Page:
- Issue date: 03/02/2005
- Printing Process: - Calcografía (sello 500 Aniv. Universidad Sevilla) - Calcografía y offset (sello Primera Real Farmacopea Española)
- Paper: Estucado, engomado, mate y fosforescente
- Size of stamp: 28,8 x 40,9 mm. (verticales)
- Sheet effects: 50
- Postal value of the stamps: 0,28 €
- Print run: 1.000.000
- Dented: 13 3/4
Thanks to the initiative of archdeacon Maese Rodrigo Fernández de Santaella of creating a school-university for poor pupils, the Santa María de Jesús school in Sevilla was founded: the old headquarters and starting point of the current university of Seville which now celebrates its 500 anniversary. Five centuries of intense educational work which deserve recognition through this issue. From its beginnings the School received the impulse of Pope Julius III and was granted a bull which allowed the institution to confer the degrees of Philosophy, Theology, Law, Medicine and Arts. We know in fact that by the statutes of 1621 the University of Seville had four schools: Canons and Laws, Theology, Medicine and Arts and awarded different grades. After this first, long foundational stage which went from 1505 until 1771, the University changed its headquarters and installed itself in the Casa Profesa de la Compañia de Jesús. It's during the reign of Charles III when its spirit of renewal was expressed in the " report and syllabus of Pablo de Olavide" . In 1845 a third centralizing stage comes along by which smaller universities join up more important ones, and thus the University of Seville becomes more relevant. The Pidal Plan is implemented, the Moyano Bill as well and the institution is provided with new schools subjects and professorships. Finally the University of Seville finds a new headquarter in the old Royal Factory of Tobaccos and its main façade, work of Architect Van der Borcht, is depicted in the stamp.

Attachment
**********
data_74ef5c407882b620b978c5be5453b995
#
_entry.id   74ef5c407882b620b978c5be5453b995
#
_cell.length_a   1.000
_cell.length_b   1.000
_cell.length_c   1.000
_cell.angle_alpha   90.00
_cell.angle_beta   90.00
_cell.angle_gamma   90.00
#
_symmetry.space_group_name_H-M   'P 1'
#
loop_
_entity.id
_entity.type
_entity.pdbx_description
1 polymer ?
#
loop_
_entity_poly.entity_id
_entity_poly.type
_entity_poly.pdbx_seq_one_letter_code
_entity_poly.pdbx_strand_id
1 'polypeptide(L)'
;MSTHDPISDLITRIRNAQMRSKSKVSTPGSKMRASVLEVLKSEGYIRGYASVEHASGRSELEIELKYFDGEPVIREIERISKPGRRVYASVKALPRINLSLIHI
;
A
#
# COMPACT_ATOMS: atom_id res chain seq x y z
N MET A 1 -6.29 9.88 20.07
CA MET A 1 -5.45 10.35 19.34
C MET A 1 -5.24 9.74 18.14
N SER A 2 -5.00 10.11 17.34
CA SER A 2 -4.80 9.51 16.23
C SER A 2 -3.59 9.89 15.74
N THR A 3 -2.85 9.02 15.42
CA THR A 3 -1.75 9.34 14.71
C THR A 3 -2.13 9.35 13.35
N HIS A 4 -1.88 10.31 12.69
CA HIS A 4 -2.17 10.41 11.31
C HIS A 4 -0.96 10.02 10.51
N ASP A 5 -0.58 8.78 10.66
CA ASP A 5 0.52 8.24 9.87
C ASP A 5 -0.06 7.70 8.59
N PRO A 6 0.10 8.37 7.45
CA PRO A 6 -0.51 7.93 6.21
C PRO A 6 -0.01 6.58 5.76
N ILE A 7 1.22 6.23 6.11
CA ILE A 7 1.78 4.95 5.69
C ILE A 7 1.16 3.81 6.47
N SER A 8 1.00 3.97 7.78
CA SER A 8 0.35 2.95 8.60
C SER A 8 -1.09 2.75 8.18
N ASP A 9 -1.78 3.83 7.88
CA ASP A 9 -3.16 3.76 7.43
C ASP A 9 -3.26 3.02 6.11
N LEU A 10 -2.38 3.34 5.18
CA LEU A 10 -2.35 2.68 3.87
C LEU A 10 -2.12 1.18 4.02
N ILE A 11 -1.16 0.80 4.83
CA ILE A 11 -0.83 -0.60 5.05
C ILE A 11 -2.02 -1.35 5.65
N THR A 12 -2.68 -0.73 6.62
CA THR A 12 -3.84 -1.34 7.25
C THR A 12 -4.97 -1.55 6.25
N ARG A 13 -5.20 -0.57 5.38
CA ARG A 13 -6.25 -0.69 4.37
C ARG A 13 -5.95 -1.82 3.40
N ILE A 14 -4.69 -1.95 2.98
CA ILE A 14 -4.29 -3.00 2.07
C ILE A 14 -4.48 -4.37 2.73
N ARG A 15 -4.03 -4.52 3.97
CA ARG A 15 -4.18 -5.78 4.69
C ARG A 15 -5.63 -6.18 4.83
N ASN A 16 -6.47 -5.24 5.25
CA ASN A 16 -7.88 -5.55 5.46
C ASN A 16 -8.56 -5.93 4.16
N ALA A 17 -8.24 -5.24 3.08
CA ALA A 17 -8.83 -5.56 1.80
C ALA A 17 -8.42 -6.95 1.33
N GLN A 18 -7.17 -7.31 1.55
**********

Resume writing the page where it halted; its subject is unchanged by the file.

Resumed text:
The stamp devoted to the First Royal Spanish Pharmacopoeia commemorates the publishing of the work Officina Medicamentorum, a book of more than 400 pages that gathers the knowledge of the time on making medicines of vegetable, animal and mineral origin. The book cover is depicted in the stamp. It began to be written in 1601 by pharmacists from the Valencian Association of Aphotecaries (Col. Legi dels Apothecaris de la Ciutat y Regne de Valencia) which is the oldest in the world and was finished in 1603. A year later it was distributed throughout the Spanish Territories which belonged to the crown of Aragon. This edition was authorised by King Felipe III and is considered to be the first Royal Spanish Pharmacopoeia . The work is the code of specification that must meet the medicines and their raw materials. It's therefore an official text of vital importance that guarantees the making of medicines, assures their quality and protects the health of consumers. The Greek word farmacopea means "how to make medicines".